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Market Place Market Place
Note the new building in the photo on the corner.
Regent Street Regent Street
Note the 'Old Red Lion Hotel'
Chapmangate Chapmangate
Note the independent chapel built in 1807 to the left.
Pocklington Mummers
One of the oldest surviving 'Mummers' died in Pocklington in 1930 and he was the last of a group of Mummers who performed every Christmas time in Pocklington and also many parts of Yorkshire.

Leeds Mercury - Tuesday 24 December 1929

An old Yorkshire Mummer

A lost link with "Merrie England"

POCKLINGTON, Monday. England's oldest Christmas mummer has retired. is Mr. Christopher Scaife, the only surviving member of band of mummers formed half-a-century ago, whose activities extended over wide area of the three Ridings for several weeks around Christmas. The original band numbered five. One by one death reduced the party, until "Old Kit", he is familiarly known, became the sole survivor. For the past few years the old man, who is 83 years of ago, made his rounds on a reduced scale. This year infirmity and sickness prevent him making the usual rounds in his grotesque garb. His tambourine, gaily bedecked coat and feathered hat hang in the kitchen at his home, a relic of the many Christmas mimes of remarkable bard. Old Kit's story bristles with amusing anecdotes. The members of the band were all farm labourers, who, finding work not too plentiful at that period of the year, set out annually about four weeks before Christmas and made tour of a considerable portion of the Ridings.

A Pocklington Rugby Club Fancy Dress Parade
- this Group dressed as 'Mummers'

Purple and Fustian

"Everywhere we went", he says "we received a great welcome from rich and poor alike. The big houses of the Lords and Squires were real places to visit; many a time we were asked to perform before the guests. Usually we were told to go to the servants' quarters and enjoy a good meal. "We had some rough journeys. often it meant trudging over snowdrifts several feet deep on the Yorkshire Wolds to isolated farms". The younger men have tried to form a Mumming band in recent years without success. "it has not the old time touch" remarked a resident; so that the inability of Old Kit to continue his rounds closes another chapter of Christmas in the days of "Merrie England".

Hull Daily Mail - Saturday, 4th October 1930

End of Pocklington "Mummers"

A well known Pocklington character Christopher (Kit) Scaife, died this morning at the age of 84. He was the last survivor of a band of a Christmas "mummers," whose activities commenced in the Pocklington area half a century ago. In recent years the old man man has made his calls alone, his colleagues having died off. He continued up to last Christmas.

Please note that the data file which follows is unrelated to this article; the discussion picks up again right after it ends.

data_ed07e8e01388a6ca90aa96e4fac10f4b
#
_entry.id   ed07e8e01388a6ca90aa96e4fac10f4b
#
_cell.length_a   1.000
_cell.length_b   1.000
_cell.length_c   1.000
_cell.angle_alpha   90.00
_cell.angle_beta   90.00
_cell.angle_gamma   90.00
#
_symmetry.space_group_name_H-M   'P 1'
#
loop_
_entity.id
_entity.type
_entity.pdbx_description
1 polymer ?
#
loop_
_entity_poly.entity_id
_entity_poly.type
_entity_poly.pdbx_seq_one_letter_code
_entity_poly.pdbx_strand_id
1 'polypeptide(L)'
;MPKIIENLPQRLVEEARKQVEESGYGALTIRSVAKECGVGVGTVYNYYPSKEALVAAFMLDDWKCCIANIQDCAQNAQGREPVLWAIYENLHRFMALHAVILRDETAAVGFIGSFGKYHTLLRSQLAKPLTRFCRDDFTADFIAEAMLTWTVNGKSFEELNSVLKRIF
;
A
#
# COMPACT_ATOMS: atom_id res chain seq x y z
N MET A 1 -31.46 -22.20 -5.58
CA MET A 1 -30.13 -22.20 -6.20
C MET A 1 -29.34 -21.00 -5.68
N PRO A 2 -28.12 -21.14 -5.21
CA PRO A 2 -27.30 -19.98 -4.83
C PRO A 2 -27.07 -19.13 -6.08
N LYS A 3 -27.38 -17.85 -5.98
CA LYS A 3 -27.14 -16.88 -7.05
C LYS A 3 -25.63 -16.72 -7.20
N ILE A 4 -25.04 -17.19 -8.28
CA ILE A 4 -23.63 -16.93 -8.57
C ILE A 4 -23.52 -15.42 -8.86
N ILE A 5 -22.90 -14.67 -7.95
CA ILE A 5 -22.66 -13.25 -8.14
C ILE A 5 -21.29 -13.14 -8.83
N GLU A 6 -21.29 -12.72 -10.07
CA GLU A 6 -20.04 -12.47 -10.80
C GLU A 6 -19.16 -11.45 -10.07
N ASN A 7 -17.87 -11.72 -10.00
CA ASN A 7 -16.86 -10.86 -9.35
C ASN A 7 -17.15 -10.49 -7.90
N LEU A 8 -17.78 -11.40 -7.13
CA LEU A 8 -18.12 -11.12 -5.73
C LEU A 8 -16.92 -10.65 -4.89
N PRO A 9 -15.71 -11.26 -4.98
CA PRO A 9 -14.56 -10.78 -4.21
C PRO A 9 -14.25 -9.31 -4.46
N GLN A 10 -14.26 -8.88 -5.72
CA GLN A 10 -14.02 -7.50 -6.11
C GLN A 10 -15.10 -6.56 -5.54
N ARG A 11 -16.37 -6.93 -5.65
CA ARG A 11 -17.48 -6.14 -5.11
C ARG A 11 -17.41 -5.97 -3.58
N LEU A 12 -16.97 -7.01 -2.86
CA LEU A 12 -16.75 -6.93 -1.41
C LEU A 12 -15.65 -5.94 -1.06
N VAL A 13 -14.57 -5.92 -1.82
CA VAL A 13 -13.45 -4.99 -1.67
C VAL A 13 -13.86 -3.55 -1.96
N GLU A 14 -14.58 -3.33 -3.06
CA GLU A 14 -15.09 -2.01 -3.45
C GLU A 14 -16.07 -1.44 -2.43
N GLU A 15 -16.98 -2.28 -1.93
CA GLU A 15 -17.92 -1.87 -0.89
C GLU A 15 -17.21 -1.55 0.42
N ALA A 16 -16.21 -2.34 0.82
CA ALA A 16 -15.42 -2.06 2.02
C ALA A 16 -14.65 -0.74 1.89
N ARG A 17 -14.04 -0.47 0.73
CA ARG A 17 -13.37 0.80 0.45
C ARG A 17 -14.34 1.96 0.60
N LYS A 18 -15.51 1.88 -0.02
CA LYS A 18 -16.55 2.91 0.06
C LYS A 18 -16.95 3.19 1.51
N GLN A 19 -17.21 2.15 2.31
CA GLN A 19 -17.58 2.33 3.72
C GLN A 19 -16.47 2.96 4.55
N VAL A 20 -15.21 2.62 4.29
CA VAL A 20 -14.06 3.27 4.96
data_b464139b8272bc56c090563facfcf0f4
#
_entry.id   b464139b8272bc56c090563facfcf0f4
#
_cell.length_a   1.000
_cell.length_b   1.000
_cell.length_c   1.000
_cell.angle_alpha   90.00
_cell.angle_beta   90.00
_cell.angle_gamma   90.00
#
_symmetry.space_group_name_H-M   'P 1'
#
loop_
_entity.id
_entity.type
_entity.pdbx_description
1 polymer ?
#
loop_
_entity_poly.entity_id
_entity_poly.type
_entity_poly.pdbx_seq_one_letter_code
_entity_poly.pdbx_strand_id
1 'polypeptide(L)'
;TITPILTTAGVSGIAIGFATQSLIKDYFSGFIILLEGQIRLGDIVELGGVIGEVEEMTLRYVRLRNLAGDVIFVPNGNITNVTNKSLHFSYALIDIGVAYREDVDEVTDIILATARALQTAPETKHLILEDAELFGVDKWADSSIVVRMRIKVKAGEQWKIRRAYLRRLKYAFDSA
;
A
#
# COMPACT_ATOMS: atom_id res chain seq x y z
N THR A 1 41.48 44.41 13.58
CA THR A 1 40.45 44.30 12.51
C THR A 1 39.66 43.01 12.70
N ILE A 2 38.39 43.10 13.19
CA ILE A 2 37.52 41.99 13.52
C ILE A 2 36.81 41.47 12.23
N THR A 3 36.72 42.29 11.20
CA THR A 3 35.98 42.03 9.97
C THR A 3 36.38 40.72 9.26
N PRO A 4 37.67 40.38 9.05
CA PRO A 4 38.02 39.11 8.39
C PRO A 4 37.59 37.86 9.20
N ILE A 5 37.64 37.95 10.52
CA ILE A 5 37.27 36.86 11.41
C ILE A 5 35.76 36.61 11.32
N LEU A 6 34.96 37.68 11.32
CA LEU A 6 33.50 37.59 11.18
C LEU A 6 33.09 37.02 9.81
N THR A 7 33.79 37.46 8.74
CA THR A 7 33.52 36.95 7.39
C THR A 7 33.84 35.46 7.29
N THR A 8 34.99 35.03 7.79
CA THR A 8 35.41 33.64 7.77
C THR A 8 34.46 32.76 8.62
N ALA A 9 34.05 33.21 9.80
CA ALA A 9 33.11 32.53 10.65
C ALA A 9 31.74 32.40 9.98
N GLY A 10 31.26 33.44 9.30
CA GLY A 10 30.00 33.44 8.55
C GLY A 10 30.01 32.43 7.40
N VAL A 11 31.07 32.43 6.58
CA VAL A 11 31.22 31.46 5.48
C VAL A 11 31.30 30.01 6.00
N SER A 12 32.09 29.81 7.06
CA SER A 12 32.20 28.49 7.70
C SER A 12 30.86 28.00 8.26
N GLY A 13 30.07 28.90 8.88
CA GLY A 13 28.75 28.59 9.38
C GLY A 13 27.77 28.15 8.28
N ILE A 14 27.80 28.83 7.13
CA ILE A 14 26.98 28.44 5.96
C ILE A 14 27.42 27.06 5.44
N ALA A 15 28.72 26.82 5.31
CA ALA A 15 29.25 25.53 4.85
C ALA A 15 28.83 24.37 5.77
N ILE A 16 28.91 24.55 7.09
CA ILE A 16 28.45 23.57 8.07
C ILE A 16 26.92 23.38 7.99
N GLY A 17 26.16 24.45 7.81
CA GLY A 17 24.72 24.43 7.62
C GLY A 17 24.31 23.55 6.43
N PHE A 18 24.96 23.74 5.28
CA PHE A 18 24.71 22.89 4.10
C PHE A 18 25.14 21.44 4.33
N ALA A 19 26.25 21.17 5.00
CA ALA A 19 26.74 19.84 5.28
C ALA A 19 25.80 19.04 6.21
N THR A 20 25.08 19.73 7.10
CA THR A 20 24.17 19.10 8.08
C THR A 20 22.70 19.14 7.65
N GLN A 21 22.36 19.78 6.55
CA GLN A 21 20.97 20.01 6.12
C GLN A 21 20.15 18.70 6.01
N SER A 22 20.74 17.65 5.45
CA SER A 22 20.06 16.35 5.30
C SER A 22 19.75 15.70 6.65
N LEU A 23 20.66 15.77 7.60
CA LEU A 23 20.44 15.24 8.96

What are Mummers?

1836 mummers
An 1836 Mummers Play with Old Father Christmas
and other grotesque characters in the play

Mummers' Plays have been performed in England, Scotland, Wales and Ireland for hundreds of years. They are folk dramas usually based on the legend of St. George and the Seven Champions of Christendom. They were originally mime or dumb shows (Thus mummers from the Middle English word mum, meaning silent.) where all the performers were disguised and known as 'Guisers'. All the characters were played by men who kept the same part for many years. Eventually, dialogue was added, but was passed on by word-of-mouth. Consequently, the 'Chinese Whispers' effect over the centuries and the loss of the real significance of the original story, makes present day performances very entertaining but virtually meaningless to most audiences. The principal characters are St. George (…of dragon fame.), Captain Slasher, The Turkish Knight, The King of Egypt, Doctor and several men-at-arms who challenge St. George to a duel and are subsequently slain. The Doctor enters and demonstrates his skill by resuscitating the dead knights. Many historians believe that this drama is a celebration of the death of the year and its resurrection in the Spring.

Billy Harrison recalled "The Vessel Cuppers were a group of Mummers, dancers and singers who used to perform in the East Yorkshire area" Billy remembered them when, as a child, they were a bit fearsome to him. They dressed in weird costumes, so he says, and indeed, stories of them dressing in feathered costumes and blackening their faces could well have been very awe inspiring.


The traditions of Mummers are carried on today - Padstow in Cornwall

Ref: Source,

It was originally part of the pagan heritage of midwinter celebrations that were regularly celebrated throughout Yorkshire and other parts of the country where people would take part in the traditional custom of guise dancing, which involves disguising themselves by painting their faces black or wearing masks. The dark face paint, masks and dark clothing are symbols of the celebration of the winter solstice, and is in contrast to the "white" summer solstice festivals in Cornish towns such as the 'Obby 'Oss festival in Padstow and Golowan in Penzance. The Montol Festival in Penzance is a similar winter solstice celebration, during which people guise dance with darkly painted skin or masks to disguise themselves. There has been controversy in the British media regarding Mummer's Day, due to the blackened faces and the term Darkie Day, with commentators misinterpreting the festival as racist. The name Darkie Day is actually a corruption of the original Darking Day, which refers to the "darking" (darkening) of the faces. Both the face painting and the term Darkie have no connection to black people as a group. Ref Source.